[28] Xiong Dongxu and Han Cheng, "Army Command College Battle Lab: Opening a New Realm of Using Science and Technology to Train Troops" (陆军指挥学院作战实验室: 开辟科技练兵新境界), PLA Daily, Apr. 1, 2022,

[29] Ibid.

[30] See, for example Wang Shiyi, "12 Y-20 Arrive in Serbia, US Media: 'China Holds Show of Force'" (12架运20抵塞尔维亚美媒: "中国人举行了武力展示"), Observer, Apr. 11, 2022, 2022_04_10 _634164.shtml; Shenzhen Satellite Television (深圳卫视), Apr. 14, 2022, watch?v=xYa1Kv-zT4E.

[31] See for example ibid.

[32] " Foreign Ministry Spokesperson Zhao Lijian's Regular Press Conference on April 11, 2022," Ministry of Foreign Affairs of the People's Republic of China, Apr. 11, 2022, 2511_665403/202204/t20220411_10666750.html.

[33] Privy Council No.10, "Unprecedented in Scale! The Y-20 Fleet Delivered 'Conventional Military Supplies' to Serbia for Three Consecutive Days" (规模空前! 运-20大机群连续三天向塞尔维亚运送 "常规军事物资"), Global Times, Apr. 12, 2022,

[34] Ibid.

[35] Brian Waidelich, "The Military Delivery of Aid to Tonga and Insights for Indo-Pacific Force Posture," CNA In Depth, Feb. 16, 2022,; "China's 6 Y-20s Headed Out Together. What Missiles Were Delivered to Serbia?" (中国6架运-20齐出 向塞尔维亚运送的是什么导弹?), Xinhua, Apr. 12, 2022,

[36] Li Qiang, "China 'Crosses the Threshold of a Strategic Air Force,' Experts: Moving Towards the Goal of Building a Modern Strategic Air Force" (中国 "跨入战略空军门槛", 专家: 朝着建成现代化战略空军目标迈进), Global Times (环球时报), Sept. 2, 2021,; see PRC "military aviation expert" Fu Qianshao speaking on Shenzhen Satellite Television on Y-20 flights to Serbia indicating PLAAF strategic air force capabilities, Shenzhen Satellite Television (深圳卫视), Apr. 14, 2022,

[37] Shenzhen Satellite Television (深圳卫视), Apr. 14, 2022,

[38] Ibid.

[39] H.I. Sutton, "Chinese Navy Ship Seen at Important African Base for First Time," Covert Shores, Mar. 26, 2022,; "US Media: Chinese Warship Docked in at Special Pier in Africa for the First Time, China Has Its First Overseas Naval Base" (美媒: 中国战舰首次进驻非洲专用码头, 中国有了首个海外海军基地), Zhuanlan, Mar. 28, 2022,; Liu Xuanzun, "Alleged PLA Navy Ship's Port Call in Djibouti 'Contributes to Regional Stability,'" Global Times, Mar. 29, 2022, https://www.globaltimes .cn/page/202203/1257128.shtml.

[40] Zhao Yang and Gao Yanjie, "PLA Naval Escort Taskforce Completes in-Port Replenishment in Djibouti," China Military Online, Dec. 6, 2021,

[41] In January 2022, the CMC issued the "Decision on Strengthening the Work of Military Talents in the New Era," focused on "promoting the high-quality development of the PLA, winning military competition, and seizing the initiative in future wars." See "Approved by Xi Jinping, Chairman of the Central Military Commission, the Central Military Commission Issued the 'Decision on Strengthening the Work of Military Talents in the New Era'" (经中央军委主席习近平批准 中央军委印发《关于加强新时代军队人才工作的决定》), Government of the People's Republic of China, Jan. 26, 2022,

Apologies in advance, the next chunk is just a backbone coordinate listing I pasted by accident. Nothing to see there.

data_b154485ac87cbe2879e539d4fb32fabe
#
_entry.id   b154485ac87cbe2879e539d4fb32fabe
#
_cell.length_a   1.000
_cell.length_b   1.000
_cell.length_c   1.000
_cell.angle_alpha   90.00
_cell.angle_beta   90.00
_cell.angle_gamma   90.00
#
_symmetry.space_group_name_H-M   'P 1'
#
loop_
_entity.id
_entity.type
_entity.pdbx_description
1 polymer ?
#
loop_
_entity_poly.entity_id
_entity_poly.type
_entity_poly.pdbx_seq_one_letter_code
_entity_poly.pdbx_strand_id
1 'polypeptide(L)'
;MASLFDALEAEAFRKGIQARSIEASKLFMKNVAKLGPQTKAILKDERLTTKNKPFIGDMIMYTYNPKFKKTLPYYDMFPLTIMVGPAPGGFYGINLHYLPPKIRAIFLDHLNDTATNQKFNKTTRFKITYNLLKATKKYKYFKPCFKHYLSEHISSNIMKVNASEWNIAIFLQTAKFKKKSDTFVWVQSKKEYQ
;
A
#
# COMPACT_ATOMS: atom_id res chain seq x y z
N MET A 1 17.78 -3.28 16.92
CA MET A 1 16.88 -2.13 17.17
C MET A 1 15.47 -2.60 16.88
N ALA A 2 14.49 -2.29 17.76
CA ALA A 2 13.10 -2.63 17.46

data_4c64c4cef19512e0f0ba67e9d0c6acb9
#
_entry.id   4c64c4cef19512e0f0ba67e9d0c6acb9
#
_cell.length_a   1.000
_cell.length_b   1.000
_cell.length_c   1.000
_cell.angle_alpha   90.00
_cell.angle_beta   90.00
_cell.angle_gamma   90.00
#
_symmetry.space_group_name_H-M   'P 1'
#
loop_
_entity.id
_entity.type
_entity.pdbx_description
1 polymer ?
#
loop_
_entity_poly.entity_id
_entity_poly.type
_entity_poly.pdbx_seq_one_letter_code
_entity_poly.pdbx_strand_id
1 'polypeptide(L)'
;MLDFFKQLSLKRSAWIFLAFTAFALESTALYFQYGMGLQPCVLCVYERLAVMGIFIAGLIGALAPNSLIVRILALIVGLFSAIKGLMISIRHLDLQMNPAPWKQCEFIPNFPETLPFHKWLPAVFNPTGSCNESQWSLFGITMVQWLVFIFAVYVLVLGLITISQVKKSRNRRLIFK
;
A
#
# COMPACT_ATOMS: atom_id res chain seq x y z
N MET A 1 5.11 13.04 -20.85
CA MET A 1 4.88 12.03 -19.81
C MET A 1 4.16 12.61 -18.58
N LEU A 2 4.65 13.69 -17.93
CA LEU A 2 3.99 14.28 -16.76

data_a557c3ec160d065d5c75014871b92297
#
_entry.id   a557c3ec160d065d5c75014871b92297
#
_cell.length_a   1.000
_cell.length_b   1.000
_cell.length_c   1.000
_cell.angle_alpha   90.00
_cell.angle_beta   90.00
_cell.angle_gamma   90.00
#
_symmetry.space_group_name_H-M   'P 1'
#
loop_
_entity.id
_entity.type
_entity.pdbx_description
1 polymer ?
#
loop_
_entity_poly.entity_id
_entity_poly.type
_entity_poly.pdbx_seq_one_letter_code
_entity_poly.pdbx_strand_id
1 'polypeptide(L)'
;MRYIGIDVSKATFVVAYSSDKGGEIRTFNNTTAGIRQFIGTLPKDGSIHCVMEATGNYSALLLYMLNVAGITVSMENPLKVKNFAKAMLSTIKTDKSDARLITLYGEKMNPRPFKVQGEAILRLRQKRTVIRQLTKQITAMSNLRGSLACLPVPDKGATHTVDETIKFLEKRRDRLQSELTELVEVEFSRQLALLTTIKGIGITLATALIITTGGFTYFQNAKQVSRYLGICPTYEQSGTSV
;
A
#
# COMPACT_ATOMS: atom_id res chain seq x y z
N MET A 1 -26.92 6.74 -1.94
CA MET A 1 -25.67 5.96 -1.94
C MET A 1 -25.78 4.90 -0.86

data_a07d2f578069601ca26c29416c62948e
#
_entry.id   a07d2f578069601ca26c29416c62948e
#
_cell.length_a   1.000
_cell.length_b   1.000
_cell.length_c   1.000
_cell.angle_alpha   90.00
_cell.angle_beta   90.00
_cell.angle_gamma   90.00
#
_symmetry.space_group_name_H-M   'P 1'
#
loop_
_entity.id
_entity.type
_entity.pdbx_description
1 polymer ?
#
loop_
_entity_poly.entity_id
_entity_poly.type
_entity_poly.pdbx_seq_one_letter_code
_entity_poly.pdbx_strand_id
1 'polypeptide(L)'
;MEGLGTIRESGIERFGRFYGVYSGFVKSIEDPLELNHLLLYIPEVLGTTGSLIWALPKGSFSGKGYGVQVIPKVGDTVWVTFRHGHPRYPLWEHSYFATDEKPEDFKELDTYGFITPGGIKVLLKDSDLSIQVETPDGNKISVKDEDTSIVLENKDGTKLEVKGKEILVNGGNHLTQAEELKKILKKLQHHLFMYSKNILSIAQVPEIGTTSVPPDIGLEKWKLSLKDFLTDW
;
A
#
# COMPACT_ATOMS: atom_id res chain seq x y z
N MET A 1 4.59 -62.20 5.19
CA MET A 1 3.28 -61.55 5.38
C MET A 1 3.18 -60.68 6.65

[42] "A 100-Day Review of the Implementation of the Interim Provisions on the Protection of Medical Benefits for Soldiers and Military-Related Personnel," China Military Online, Apr. 15, 2022,

[43] Ibid.

[44] Ibid.

[45] Ibid.

[46] "State Council Notice on Printing and Distributing the '14th Five-Year' Plan to Develop the Digital Economy" (国务院关于印发 "十四五" 数字经济发展规划的通知), Government of the People's Republic of China, Jan. 12, 2022,

[47] The China AI and Autonomy Report , Issue 7, Arlington: CNA, Jan. 27, 2022, china/china-ai-newsletters/issue-7.

[48] Stephen Chen, "Chinese AI Turns Commercial Satellite into a Spy Tracker Able to Follow Small Objects with Precision: Paper," South China Morning Post, Apr. 7, 2022,

[49] Liu Yaosheng, Liao Yurong, Lin Cunbao, Li Zhaoming, and Ni Shuyan, "Video Satellite Target Tracking Algorithm Based on Kernel Correlation Filter" (基于核相关滤波的视频卫星目标跟踪算法), Fire Control and Command Control (火力与指挥控制), No. 47, Issue 2, (Feb. 2022).

[50] Jeremy Page, Gordon Lubold, and Rob Taylor, "Deal for Naval Outpost in Cambodia Furthers China's Quest for Military Network," Wall Street Journal, July 22, 2019,; Asia Maritime Transparency Initiative, "Update: China Continues to Transform Ream Naval Base," CSIS, Oct. 12, 2021,

[51] Wu Changwei (吴长伟), "The Groundbreaking Ceremony of the Teaching Complex Building Project of the Chinese Army Aid Cambodia Army Academy Was Held" (中国军队援柬陆军学院教学综合楼项目举行开工仪式), Xinhua (新华), Mar. 28, 2022,

[52] Ibid.